The median salary for graphic designers is $42,400 and can range from about $29,000 to $46,000.
TYPICAL WORK DAY
If you’re employed by a large company or design firm, expect to work at cubicles with top-of-the-line computers in a likely well-lit room. The duties of the day likely depend on your client’s deadlines and needs. You often work in teams of designers for larger projects, too. Expect to also be included in meetings that develop and plan new ideas and products for clients.
When working for a client, graphic designers usually have sketches to provide before moving forward with finishing a project. They have to communicate what the final design will look like while also making sure to meet the client’s needs.
If you’re on your own, you set your schedule as it fits you and your client.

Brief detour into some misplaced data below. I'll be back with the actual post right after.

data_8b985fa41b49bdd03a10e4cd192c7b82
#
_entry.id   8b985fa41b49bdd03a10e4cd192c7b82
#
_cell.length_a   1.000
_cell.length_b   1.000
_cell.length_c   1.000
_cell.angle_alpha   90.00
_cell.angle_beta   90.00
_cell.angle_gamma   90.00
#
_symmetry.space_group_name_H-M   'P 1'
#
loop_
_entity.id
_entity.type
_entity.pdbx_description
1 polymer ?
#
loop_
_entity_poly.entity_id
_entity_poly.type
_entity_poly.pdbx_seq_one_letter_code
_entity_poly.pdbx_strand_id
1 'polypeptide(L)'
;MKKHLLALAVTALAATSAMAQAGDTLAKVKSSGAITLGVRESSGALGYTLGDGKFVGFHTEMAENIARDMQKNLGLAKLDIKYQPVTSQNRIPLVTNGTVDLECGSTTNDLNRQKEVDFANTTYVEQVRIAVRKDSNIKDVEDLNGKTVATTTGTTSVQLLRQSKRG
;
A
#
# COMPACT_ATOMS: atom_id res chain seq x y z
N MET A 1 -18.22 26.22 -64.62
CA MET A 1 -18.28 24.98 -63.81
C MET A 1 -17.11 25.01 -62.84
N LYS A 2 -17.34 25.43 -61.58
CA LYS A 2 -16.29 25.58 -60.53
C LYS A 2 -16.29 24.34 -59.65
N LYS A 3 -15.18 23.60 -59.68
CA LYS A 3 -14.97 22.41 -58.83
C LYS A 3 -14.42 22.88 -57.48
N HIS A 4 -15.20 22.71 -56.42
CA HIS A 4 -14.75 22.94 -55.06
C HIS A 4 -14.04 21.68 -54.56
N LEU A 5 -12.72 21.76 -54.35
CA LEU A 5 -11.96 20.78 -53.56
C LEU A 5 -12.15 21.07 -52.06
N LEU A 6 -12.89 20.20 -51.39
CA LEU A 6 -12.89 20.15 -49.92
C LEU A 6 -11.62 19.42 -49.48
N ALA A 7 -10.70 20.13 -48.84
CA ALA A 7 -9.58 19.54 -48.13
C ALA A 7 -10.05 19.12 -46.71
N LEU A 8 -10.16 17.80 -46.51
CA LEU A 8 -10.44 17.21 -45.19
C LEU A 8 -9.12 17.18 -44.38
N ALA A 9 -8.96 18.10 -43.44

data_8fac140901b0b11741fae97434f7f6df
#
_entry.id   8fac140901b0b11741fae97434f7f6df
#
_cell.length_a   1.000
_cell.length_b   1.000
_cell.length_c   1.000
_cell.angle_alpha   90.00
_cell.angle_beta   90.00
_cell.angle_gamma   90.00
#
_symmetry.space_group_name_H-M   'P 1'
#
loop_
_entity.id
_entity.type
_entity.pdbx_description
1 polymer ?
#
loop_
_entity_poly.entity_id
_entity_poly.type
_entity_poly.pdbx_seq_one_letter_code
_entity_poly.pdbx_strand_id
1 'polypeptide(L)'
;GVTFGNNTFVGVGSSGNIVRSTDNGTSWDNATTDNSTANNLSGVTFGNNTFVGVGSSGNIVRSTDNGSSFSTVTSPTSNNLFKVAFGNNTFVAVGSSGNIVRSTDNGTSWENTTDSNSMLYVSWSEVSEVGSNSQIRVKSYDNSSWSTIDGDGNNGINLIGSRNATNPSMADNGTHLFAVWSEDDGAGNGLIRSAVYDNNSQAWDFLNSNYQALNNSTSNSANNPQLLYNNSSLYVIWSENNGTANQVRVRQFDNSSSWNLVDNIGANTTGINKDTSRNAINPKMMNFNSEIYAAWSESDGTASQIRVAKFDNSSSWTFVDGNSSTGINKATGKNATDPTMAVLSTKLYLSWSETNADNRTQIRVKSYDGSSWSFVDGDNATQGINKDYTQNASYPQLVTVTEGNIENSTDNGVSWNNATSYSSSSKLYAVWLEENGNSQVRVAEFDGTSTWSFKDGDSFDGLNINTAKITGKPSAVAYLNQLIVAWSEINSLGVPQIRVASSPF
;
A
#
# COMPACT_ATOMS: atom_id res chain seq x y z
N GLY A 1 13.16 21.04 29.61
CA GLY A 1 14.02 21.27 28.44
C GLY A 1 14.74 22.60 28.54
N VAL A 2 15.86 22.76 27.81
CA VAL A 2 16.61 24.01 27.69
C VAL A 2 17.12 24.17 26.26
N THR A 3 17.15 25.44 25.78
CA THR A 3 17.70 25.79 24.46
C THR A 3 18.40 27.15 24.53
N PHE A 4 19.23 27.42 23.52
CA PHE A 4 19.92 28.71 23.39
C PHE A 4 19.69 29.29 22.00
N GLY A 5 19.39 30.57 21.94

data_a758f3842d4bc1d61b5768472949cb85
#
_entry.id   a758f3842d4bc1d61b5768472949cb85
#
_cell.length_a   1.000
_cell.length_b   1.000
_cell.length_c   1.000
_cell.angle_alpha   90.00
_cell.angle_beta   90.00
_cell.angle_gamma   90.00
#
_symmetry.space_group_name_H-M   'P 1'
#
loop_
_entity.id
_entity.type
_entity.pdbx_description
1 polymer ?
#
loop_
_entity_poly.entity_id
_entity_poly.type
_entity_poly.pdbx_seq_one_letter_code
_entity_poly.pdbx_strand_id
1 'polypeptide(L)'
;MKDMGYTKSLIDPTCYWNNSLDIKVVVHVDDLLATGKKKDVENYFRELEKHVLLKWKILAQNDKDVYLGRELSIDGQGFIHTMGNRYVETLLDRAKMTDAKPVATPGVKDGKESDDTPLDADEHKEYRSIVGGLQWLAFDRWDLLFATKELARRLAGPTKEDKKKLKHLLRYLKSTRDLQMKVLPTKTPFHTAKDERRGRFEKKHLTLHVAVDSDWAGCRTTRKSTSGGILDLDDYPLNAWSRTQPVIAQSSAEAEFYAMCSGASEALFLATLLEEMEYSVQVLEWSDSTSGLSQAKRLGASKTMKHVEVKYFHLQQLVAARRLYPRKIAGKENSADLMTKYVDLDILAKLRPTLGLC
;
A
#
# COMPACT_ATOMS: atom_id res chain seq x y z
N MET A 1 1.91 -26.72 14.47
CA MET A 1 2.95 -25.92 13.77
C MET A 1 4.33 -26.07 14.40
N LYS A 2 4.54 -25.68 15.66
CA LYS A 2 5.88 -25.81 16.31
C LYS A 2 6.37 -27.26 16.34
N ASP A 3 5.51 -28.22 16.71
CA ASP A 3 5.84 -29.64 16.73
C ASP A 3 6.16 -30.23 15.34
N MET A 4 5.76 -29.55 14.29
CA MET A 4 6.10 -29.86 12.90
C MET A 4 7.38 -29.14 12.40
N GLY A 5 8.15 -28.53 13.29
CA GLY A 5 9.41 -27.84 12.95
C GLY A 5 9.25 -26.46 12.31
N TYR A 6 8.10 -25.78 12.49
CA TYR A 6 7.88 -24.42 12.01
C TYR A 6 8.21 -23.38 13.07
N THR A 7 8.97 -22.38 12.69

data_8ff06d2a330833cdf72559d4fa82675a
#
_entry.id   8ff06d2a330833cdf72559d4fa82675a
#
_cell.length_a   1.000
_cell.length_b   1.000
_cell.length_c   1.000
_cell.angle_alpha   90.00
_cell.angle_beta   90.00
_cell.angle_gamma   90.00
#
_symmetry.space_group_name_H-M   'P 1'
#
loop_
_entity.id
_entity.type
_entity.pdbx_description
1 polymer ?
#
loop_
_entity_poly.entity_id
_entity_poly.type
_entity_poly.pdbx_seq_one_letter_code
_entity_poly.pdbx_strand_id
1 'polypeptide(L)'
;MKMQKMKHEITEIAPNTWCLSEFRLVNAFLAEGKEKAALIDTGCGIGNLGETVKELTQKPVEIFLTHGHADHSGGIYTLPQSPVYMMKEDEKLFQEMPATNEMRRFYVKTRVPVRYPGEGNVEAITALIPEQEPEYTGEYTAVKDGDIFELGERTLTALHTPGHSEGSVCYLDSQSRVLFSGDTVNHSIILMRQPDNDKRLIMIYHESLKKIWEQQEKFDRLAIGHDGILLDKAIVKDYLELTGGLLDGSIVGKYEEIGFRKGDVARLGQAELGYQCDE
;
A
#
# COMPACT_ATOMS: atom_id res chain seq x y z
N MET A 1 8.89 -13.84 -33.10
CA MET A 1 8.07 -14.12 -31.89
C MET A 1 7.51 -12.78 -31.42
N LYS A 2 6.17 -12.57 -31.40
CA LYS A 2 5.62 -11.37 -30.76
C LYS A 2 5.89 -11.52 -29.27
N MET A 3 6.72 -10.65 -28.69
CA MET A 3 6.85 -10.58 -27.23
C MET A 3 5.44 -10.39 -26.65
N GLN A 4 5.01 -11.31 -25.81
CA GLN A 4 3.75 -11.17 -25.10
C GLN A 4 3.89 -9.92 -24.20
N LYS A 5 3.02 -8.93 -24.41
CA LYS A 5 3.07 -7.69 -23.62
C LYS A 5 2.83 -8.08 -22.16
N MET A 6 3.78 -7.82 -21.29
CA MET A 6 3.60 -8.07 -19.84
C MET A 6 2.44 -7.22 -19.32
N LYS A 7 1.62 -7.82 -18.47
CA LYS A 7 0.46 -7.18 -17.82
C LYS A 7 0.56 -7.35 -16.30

Graphic designers have to have the obvious skills: graphic and web design savvy. They also have to be creative and able to stay on top of the latest design software and methods. Designers also must perform under pressure and tight deadlines and be able to juggle multiple projects at once.
Graphic designers have a variety of ways to advance in their field. They can move up to art director or supervisor positions and lead creative teams at their work. Some choose to leave the corporate sector and teach graphic design at colleges or universities. Others use their own advancement and years of experience as a designer to start their own companies and services.
PROS AND CONS